One of my standard unfunny Writing Center jokes depends on interactive fiction. “The sentence needs to be broken up, but you get to decide how to do it,” I tell people. “It’s choose-your-own-adventure!” Anyway, in this module, I actually made what I grew up thinking of as a choose-your-own-adventure game! Even though the protagonist only goes on an adventure in a very loose sense of the word.
Here’s the finished product. I’m not thrilled about it creative-writing-wise, it’s definitely retreading tired ground. But I do think it was fun to write a pretentious going-to-a-party-and-seeing-an-old-friend type story with multiple endings.
I also tried to use delayed branching as per advice from this article, which was really helpful in getting started with figuring out how I wanted to figure this out. A lot of the options you make at the beginning don’t necessarily dictate the outcome of the story, but they do impact which bits of narration are shown to you and in some cases what choices you get to make.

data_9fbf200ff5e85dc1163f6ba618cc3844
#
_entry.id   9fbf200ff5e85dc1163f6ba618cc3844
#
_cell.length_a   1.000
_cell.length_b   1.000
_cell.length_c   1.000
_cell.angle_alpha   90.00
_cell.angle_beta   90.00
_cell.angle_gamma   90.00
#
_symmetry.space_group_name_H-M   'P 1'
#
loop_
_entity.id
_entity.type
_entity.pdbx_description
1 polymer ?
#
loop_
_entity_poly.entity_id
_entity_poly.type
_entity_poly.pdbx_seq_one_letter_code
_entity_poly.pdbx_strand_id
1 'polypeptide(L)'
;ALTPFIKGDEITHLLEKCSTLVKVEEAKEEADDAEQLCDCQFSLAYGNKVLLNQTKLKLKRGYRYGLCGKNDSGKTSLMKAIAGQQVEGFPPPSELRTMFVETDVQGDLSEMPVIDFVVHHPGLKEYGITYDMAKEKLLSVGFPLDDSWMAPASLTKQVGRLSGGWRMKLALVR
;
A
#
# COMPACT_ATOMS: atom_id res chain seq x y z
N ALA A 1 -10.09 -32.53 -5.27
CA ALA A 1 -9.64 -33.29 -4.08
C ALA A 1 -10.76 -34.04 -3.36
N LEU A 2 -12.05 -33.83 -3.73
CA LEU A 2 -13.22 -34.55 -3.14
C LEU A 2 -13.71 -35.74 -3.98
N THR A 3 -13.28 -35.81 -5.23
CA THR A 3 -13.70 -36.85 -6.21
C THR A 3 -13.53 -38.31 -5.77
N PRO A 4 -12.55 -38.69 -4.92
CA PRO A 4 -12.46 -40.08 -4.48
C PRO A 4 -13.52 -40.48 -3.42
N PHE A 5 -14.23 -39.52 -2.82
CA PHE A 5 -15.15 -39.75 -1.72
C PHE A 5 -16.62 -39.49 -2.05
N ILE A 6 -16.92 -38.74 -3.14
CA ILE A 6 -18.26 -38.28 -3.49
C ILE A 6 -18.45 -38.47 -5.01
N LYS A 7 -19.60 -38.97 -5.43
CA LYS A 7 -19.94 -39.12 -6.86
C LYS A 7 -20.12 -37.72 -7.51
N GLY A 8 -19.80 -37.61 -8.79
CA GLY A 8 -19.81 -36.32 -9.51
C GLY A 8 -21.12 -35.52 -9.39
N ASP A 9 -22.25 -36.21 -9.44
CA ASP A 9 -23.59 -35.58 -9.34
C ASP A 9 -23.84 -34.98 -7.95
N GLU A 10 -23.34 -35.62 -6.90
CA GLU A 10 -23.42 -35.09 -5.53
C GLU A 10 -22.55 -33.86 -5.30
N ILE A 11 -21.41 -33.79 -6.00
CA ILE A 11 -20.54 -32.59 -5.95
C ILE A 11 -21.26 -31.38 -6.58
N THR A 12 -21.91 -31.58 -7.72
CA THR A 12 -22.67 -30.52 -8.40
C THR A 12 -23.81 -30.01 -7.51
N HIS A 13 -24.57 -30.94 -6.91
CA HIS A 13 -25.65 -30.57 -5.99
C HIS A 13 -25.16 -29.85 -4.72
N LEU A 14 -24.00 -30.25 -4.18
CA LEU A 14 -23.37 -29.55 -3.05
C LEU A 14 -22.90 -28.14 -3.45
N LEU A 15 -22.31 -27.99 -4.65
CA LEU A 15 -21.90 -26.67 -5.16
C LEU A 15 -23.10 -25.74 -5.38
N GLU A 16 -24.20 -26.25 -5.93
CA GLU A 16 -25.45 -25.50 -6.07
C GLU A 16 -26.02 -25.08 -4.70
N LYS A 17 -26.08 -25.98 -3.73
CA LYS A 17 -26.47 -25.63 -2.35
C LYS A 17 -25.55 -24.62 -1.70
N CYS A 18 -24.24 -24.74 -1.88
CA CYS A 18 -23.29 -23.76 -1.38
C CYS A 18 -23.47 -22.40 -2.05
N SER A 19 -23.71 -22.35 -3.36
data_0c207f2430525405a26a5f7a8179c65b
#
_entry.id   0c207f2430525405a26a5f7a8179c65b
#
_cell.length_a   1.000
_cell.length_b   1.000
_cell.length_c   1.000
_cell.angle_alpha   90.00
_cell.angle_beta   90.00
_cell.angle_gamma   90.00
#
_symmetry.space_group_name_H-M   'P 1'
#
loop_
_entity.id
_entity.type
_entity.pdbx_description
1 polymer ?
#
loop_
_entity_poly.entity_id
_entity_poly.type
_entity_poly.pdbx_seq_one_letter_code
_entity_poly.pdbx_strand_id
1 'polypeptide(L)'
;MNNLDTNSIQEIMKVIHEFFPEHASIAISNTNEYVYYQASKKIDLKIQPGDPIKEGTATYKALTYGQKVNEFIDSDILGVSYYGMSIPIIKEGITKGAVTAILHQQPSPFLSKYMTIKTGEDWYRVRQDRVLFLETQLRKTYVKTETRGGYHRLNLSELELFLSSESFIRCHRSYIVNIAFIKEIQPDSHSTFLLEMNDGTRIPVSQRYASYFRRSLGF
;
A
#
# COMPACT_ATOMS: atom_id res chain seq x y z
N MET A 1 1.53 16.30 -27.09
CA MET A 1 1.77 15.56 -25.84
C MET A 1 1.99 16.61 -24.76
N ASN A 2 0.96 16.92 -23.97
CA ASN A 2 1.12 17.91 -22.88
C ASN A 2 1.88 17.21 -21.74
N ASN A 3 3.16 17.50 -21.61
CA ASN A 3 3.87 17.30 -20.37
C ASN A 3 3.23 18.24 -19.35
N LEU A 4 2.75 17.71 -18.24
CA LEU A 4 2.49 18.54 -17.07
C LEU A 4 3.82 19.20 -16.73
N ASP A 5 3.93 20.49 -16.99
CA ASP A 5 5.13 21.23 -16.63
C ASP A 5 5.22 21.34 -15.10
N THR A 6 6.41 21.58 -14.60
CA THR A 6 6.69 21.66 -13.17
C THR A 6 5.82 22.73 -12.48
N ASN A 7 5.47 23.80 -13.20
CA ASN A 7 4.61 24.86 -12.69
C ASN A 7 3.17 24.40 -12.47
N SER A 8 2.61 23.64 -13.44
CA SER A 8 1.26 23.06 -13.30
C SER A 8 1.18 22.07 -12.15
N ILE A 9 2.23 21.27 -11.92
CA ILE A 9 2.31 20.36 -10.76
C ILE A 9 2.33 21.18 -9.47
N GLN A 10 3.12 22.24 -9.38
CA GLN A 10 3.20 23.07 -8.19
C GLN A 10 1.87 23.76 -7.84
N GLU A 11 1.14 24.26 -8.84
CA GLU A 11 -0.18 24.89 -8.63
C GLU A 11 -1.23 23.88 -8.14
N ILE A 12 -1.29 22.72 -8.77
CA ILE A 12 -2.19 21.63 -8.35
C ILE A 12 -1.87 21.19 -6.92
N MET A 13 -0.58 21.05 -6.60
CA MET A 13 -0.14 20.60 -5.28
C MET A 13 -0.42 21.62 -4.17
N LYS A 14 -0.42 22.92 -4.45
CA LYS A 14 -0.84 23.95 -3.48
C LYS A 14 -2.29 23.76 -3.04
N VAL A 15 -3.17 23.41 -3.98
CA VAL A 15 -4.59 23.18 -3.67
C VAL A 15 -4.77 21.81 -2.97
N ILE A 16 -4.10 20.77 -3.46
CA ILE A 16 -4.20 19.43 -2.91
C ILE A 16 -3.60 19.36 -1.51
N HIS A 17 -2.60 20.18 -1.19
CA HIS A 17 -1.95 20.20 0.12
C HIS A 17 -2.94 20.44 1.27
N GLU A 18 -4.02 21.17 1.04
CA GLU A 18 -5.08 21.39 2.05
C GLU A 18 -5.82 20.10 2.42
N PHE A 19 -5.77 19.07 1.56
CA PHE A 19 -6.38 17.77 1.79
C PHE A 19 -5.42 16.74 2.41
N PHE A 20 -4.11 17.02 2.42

A fun fact: One of my best friends goes to the School of the Art Institute of Chicago and does a lot of digital work, so I texted her I was using Twine to make a story for Digital Studies. It turned out she was also using it right now to make an art project about her experience with OCD.
Another fun fact: this project gave me an excuse to revisit Birdland, my favorite piece of interactive fiction, instead of doing schoolwork.
Also, bonus content: a very unfunny story I made while just starting to get the hang of Twine.